The young man appears to have been one of a party of young fellows who were on a drunk that evening and intent on kicking up a row. Half a dozen or more were of the party, but do not seem to have done any particular harm to anybody, except, themselves, but altogether, they seem to have had a high old time of it. The whole party were arrested, we believe. Two of them at the hearing on Sunday morning before Justice Gepheart and the Chief Burgess, were committed to jail, and the others bound over to appear at Court. While in the Lock Up one of the two was terribly maltreated by the other, himself getting as much if not more punishment than he gave Dr. Potter. Several others were also concerned to some extent in interfering with the police while making arrests, and warrants are now out for them we are told.
The above is the substance of Dr. Potter's own statement of the affair, as related to us on Wednesday. There are other reports of the matter, but all agree that the Doctor was a badly usedup man, and he has the sympathy of the whole community."
Democratic Watchman March 1 1878, page 4
OVER THE BANK
"Going home at noon, on Tuesday last, we noticed a crowd on Linn street, about opposite the residence of Major Reynolds, gazing down into the hollow made by the high embankment in that locality, and another crowd below gathered around what appeared to be the remains of a dead horse. A cart stood close by into which was piled the harness, the whole scene suggesting the probability or a disaster having occurred to somebody or something. On inquiring we learned that there really had been a disaster and it might result in the death of a horse, or mare, rather, belonging to a Mr. Price or Miller, on Lamb street. It seems that while dumping a load off the cart over the embankment, the momentum was forcible that not only the load but the cart and horse, likewise, were precipitated backwards over the embankment; injuring the animal very severely, if not insuring his death outright. The poor beast was not able to get up and lay there suffering for long time. A blanket was humanely put over it, in the hope that perhaps something could be done to relieve it, or administer to its recovery. Otherwise it was to be shot. The same man lost a mare only a few weeks since."
Democratic Watchman March 15 1878, page 8
"The bridge across the creek from Water street to the Bush House stable gave way on Friday last under the weight of a lot of mules, which were being driven across it. Half a dozen or more of them were precipitated into the water ,and one was pretty severely hurt, having fallen on its head. It was a bad break and the wonder is that there were not more serious results."
Democratic Watchman March 15 1878, page 8
"Somebody effected an entrance to the Methodist church on Sunday night last, through the rear window on the Howard street side of the church. Whether it was somebody who wanted to steel, or only a fellow looking for a place to sleep, we do not know. It may have been a chap who was locked up in the church over night, having gone to sleep during the services of the evening previous, and overlooked by the janitor, climbing out. Whoever or whatever it was, though, Mr. Green says he'll bet he'll fix those windows so that they can't be hoisted hereafter."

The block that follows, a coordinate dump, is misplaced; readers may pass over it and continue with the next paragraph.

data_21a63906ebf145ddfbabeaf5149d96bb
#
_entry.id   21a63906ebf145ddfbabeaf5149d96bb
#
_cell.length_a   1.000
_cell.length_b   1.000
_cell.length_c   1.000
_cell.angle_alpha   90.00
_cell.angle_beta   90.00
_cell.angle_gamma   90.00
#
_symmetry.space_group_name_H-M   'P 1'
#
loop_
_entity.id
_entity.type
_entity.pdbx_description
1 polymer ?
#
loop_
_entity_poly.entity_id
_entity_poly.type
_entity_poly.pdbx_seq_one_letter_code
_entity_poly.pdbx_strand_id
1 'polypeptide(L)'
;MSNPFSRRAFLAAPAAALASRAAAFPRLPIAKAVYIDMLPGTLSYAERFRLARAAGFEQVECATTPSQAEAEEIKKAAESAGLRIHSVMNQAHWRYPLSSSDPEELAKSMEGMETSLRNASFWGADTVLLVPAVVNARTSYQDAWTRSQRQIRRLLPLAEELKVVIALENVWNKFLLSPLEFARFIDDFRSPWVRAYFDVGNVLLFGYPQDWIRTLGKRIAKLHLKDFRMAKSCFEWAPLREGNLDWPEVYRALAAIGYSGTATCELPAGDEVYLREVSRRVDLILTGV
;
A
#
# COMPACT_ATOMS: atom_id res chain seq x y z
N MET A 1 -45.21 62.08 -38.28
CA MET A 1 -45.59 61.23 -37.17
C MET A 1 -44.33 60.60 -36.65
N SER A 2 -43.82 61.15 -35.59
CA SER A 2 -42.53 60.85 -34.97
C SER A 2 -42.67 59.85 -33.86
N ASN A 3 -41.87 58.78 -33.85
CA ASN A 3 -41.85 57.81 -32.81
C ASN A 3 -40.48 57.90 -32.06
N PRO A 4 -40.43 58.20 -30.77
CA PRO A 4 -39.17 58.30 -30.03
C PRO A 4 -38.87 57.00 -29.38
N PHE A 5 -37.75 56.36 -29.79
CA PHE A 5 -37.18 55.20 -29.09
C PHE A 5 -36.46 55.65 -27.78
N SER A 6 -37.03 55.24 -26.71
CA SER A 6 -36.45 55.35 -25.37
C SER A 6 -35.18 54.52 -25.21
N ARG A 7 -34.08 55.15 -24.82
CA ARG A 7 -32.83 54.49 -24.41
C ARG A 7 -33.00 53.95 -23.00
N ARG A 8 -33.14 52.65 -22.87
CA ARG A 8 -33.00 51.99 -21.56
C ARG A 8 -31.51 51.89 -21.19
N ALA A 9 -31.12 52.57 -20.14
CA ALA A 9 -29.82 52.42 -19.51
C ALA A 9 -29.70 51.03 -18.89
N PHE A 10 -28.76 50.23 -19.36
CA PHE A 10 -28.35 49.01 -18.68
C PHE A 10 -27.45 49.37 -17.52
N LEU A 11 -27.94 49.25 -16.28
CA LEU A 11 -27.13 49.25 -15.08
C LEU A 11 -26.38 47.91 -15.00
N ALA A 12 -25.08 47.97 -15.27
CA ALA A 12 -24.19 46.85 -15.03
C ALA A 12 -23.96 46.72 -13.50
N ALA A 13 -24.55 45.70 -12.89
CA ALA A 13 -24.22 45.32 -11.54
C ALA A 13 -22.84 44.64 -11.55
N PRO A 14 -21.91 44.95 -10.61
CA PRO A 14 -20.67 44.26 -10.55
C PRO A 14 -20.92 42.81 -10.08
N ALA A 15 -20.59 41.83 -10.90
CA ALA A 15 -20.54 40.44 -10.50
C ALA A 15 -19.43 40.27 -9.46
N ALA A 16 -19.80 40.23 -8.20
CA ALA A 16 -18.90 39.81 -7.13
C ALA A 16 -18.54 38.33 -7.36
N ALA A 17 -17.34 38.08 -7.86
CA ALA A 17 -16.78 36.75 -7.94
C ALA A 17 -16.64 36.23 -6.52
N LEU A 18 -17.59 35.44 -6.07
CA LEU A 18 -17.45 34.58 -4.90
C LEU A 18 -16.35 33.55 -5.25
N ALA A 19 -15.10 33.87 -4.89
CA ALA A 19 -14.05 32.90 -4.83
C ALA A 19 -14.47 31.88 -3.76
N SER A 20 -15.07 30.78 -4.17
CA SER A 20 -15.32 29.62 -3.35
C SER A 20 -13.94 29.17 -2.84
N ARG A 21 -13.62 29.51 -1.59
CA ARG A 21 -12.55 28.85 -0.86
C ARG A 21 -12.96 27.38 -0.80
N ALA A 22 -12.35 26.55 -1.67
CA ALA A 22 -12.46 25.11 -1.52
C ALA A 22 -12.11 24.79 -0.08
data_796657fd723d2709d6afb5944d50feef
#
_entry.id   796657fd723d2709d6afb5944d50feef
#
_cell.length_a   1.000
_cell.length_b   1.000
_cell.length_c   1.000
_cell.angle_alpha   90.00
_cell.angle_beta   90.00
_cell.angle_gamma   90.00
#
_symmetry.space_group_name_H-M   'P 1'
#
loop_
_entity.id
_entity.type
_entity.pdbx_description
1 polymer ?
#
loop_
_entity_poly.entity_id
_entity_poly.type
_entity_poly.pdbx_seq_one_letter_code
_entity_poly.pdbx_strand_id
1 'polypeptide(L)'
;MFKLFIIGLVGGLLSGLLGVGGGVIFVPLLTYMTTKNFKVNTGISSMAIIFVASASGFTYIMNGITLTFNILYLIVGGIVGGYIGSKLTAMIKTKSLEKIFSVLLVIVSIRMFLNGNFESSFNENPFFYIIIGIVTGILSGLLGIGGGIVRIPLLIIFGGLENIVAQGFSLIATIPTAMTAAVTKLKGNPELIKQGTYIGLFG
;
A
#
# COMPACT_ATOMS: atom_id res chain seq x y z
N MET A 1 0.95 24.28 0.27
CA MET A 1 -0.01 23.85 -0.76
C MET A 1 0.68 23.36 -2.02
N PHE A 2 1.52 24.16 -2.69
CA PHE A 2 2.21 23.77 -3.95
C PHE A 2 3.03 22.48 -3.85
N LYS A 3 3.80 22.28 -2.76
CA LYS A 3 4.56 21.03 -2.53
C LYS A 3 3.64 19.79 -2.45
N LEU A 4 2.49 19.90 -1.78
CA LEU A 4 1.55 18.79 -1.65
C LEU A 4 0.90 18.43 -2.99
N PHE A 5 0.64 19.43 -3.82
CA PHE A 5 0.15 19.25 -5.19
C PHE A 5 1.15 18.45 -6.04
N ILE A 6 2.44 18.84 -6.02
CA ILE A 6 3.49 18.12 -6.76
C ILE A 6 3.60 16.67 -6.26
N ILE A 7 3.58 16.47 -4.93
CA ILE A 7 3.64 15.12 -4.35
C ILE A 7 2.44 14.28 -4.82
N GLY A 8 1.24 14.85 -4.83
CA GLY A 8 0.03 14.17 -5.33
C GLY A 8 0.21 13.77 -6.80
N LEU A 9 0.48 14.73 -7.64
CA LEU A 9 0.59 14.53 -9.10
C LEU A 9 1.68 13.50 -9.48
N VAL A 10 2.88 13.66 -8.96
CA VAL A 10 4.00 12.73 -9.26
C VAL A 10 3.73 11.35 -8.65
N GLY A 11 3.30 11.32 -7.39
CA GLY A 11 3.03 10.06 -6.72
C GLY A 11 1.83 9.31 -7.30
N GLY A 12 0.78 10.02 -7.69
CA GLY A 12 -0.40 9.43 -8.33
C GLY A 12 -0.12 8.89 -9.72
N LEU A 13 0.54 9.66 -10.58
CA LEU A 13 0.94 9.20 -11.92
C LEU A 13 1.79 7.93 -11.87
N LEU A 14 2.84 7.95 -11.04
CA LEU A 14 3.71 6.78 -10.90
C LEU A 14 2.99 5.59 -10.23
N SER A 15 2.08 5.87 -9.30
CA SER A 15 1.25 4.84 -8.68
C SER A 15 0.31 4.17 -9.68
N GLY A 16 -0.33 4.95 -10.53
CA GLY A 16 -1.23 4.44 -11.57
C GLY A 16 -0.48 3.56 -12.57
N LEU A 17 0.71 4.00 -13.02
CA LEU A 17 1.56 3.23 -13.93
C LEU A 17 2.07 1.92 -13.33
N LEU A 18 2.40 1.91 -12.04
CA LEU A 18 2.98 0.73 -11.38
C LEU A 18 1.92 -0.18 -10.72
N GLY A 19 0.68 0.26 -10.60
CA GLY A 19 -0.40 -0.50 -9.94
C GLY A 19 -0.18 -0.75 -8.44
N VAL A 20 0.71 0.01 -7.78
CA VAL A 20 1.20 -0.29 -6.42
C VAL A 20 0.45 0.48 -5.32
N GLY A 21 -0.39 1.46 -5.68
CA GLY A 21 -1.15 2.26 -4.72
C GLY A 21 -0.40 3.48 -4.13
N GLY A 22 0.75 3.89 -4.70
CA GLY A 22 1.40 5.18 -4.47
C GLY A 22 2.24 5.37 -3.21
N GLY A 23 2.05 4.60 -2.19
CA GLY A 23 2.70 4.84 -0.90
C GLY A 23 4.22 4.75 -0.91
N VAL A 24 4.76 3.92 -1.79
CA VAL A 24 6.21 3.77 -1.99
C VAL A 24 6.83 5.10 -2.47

Democratic Watchman March 22 1878, page 8
Dr. Thomas Rothrock was arrested on Saturday evening last and lodged in the jail in this place charged with being concerned in the procurement of on abortion upon the person of a lady of this place, recently deceased. He had a hearing before Justice Gephart on Monday evening, and was remanded to jail in default of bail to await the April term of Court. A man by the name of Woodhouse was also arrested on Saturday, and held for complicity in the case.
The following from Dr. Rothrock will explain itself:
Friend, P. G. Meek: You have always stood by me as a friend - you have known me for years, and knew I have been more sinned against than sinning - one of Joe Neal's "Wholesouled Fellows," "No one's enemy but his own," "a boiler without a safety valve, doomed sooner or latter to explode with fury," resulting in disastrous chances of hair breadth escapes and immediate or prospectly wreck," and "not altogether free from flaw in the region of the occipat." I ask a suspension of public judgment until I prove myself innocent or my accusers prove me guilty. Justice but no persecution.
T. Rothrock Bellefonte, March 19th, 1878
Democratic Watchman March 29 1878, page 8
"The line officers of the Fifth Regiment, National Guard of Pennsylvania, met at Huntingdon last week and elected. Lieutenant Colonel Burchfield to the Coloneicy of the Regiment in place of Colonel P. B. Wilson, recently deceased. This was a good selection, and a compliment that was well merited by the Colonel, who is a good officer, a brave man, and a quiet intelligent and polite gentleman.
But the most surprising thing was the election of Paymaster D. H. Hastings, of this place, to be Lieutenant Colonel in place of Col. Burchfleld. Hastings only joined the Regiment last July, at the time of the railroad war and never dreamed of the promotion that has been given to him. He was made paymaster of the Regiment, and it was said of him that he was one of the bravest men at the table ever seen in the Logan House. Nothing in the shape of provisions could stand before him. Lieutenant Colonel Hastings is a good soldier.